Saturday, June 23, 2012

The Cuban Government Before the Committee Against Torture

The Cuban Government Before the Committee Against Torture / Dora Leonor Mesa
Dora Leonor Mesa, Translator: mlk
By Miriam Leiva, Havana 06/07/2012

Cuban authorities for more than nine years avoided the analysis of their
violations of human rights in the United Nations Committee on Torture; a
period that coincides with the uprising of March 2003, when it subjected
75 peaceful protesters to summary trials and shot three young boat
hijackers — who caused no bloodshed themselves –as well as the deaths of
political prisoners Orlando Zapata Tamayo and Wilman Villar Mendoza on
hunger strike, and it maintains strong repression over many members of
civil Cuban society.

The 48th Session of the Committee analyzed the report presented by the
Cuban Government the 22nd and 23rd of May, fulfilling its commitment as
a State that is party to the Convention against Torture and Other
Agreements or Cruel, Inhumane or Degrading Punishments (which it
subscribed to in 1987 and the National Assembly ratified in 1995). On
June 1 the Committee against Torture issued its Final Observations. The
Cuban authorities always have denied the use of torture, in reference to
the notable physical evidence, but the concept is much wider.

Article 1 of the Convention specifies that "'torture' is any act by
which serious pain or suffering, whether physical or mental,is
intentionally inflicted n a person with the goal of getting information
or a confession from him or a third person, punishing him for an act he
may have committed or is suspected of having committed, or intimidating
or coercing that person or others, or for whatever reason based on
whatever kind of discrimination, when said pain and suffering is
inflicted by a public official or other person in the exercise of public
duties, at his instigation or with his consent or approval."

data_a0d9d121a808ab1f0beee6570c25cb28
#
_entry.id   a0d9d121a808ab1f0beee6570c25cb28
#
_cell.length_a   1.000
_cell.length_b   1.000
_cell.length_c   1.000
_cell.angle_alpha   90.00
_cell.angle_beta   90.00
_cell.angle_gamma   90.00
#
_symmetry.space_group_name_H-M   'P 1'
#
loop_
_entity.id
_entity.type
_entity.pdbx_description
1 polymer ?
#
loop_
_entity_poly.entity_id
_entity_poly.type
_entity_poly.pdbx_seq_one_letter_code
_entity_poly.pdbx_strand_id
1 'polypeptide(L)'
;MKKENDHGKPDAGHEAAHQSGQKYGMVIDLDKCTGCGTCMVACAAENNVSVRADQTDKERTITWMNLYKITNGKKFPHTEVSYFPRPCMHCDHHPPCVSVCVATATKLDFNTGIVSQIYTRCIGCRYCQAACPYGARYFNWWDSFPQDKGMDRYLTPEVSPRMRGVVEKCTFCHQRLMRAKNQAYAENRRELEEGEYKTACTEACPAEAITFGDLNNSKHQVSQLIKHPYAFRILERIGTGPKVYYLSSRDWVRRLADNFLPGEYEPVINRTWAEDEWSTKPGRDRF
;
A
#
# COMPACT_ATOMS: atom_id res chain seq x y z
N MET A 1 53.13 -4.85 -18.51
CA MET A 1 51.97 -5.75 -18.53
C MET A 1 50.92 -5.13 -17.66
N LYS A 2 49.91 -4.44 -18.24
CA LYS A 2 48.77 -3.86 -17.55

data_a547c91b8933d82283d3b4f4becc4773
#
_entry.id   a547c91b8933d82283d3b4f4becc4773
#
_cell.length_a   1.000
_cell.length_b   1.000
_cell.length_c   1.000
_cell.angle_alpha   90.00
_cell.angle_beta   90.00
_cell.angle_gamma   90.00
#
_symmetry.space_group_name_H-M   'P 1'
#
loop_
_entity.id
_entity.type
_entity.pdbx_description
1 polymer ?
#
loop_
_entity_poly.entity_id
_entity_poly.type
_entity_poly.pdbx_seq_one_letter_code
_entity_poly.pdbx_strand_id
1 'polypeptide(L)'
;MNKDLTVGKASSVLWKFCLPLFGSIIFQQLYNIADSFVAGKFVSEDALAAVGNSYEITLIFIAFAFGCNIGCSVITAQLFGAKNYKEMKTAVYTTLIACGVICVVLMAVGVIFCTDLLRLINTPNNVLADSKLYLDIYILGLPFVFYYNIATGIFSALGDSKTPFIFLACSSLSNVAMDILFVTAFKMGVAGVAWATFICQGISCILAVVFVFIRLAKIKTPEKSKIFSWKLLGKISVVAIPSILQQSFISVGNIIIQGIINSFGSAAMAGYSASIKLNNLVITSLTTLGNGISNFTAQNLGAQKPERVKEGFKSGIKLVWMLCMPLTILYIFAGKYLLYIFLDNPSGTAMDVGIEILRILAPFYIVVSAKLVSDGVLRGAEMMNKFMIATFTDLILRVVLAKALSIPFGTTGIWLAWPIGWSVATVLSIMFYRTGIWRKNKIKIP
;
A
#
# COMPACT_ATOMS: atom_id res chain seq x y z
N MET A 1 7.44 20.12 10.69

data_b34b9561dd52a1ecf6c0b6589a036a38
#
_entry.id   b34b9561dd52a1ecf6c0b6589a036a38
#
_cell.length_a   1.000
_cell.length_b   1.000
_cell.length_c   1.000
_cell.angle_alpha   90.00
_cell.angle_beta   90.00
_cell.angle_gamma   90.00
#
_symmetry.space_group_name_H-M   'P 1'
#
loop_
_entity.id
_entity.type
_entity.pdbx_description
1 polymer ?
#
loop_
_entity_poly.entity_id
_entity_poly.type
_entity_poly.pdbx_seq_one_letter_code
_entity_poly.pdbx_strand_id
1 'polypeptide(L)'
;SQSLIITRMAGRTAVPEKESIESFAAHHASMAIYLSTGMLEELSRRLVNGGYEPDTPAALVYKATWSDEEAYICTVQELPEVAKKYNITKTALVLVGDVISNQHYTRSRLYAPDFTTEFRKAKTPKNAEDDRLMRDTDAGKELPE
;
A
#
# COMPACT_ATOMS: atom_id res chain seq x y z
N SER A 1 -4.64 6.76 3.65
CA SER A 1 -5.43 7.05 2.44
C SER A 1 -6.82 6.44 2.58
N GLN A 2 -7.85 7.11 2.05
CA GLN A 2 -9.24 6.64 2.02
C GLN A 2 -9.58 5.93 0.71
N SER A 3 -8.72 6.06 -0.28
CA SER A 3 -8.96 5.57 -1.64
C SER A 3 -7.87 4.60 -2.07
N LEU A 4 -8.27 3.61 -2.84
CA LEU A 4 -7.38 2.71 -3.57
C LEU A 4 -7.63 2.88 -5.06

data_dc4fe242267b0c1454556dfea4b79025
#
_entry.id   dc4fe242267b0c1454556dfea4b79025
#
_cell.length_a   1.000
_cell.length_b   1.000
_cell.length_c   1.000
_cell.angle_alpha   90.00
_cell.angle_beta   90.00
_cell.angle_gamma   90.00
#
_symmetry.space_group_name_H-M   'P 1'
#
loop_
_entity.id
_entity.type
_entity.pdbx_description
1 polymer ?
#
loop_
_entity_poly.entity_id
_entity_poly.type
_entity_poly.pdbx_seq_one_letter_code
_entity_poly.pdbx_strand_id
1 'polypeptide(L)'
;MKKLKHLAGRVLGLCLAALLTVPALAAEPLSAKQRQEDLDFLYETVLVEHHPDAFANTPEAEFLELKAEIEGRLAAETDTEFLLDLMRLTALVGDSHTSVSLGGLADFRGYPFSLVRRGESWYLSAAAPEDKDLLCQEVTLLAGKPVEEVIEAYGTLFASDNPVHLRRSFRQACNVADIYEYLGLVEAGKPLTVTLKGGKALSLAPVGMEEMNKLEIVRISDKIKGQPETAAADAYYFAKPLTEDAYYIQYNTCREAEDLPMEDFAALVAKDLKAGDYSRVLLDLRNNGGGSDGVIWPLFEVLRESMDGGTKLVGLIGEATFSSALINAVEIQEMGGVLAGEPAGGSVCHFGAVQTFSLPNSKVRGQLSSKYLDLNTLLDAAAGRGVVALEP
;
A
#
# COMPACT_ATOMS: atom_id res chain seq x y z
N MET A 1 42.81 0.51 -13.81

The Committee against Torture is composed of 10 independent experts,
proposed by the countries, but they work in their personal capacity.
Their work is to supervise the application of the Convention by the
states that are parties to it, which must present periodic reports and
respond to questions about the complaints received, as well as take part
in the meeting of the Committee for the consideration of the reports. It
meets in Geneva twice a year, and on this occasion they analyzed
Albania, Armenia, Canada, Cuba, the Czech Republic, Greece, Rwanda, and

As verified the reports of the international press agencies, the
rapporteurs Nora Sveaass and Fernando Marino Menendez, together with
other experts, analyzed the Report and referred in detail to the well
documented complaints received. On May 22 and the next day, the Cuban
delegation rejected all the accusations.

The Cuban deputy prosecutor Rafael Pino Becquer argued that between 2007
and 2011, 263 complaints of mistreatment in places of detention were
answered,by reason of which "46 agents of the security forces were held
criminally responsible." He said that all the complaints about
mistreatment were false, denied the existence of overcrowded jails, and
said that there had not been a single prison death that could be blamed
on the authorities. With regards to the human rights activists'
situation, he repeated the Government's traditional falsehoods that they
"cannot be qualified under that concept, according to the precepts of
the UN" because their actions". . . seek to destroy the internal order
of Cuba (. . .) in the service and under the direction of a foreign
power. In Cuba, the authentic defenders of human rights are protected.
No one in our country has been persecuted or sanctioned for exercising
his rights, including those of free expression and association."

". . . they look to destroy the internal order of Cuba (…) in the
service and under the direction of a foreign power. In Cuba, the
authentic defenders of human rights are protected. No one in our country
has been persecuted or sanctioned for exercising his rights, including
those of free expression and association."

About the concept of danger, he expressed that it is applied by
independent judges under the rules of due process in accord with
sufficient proof,"and certainly not because of the political beliefs of
the individuals. There only exist detentions under the rules of due
process for a citizen or a group that wants to alter the public order,
"and certainly not because of political beliefs of individuals. There
only exist properly registered detentions for a citizen or a group that
wants to alter the public order."

The document "Final Observations" from the Committee begins showing that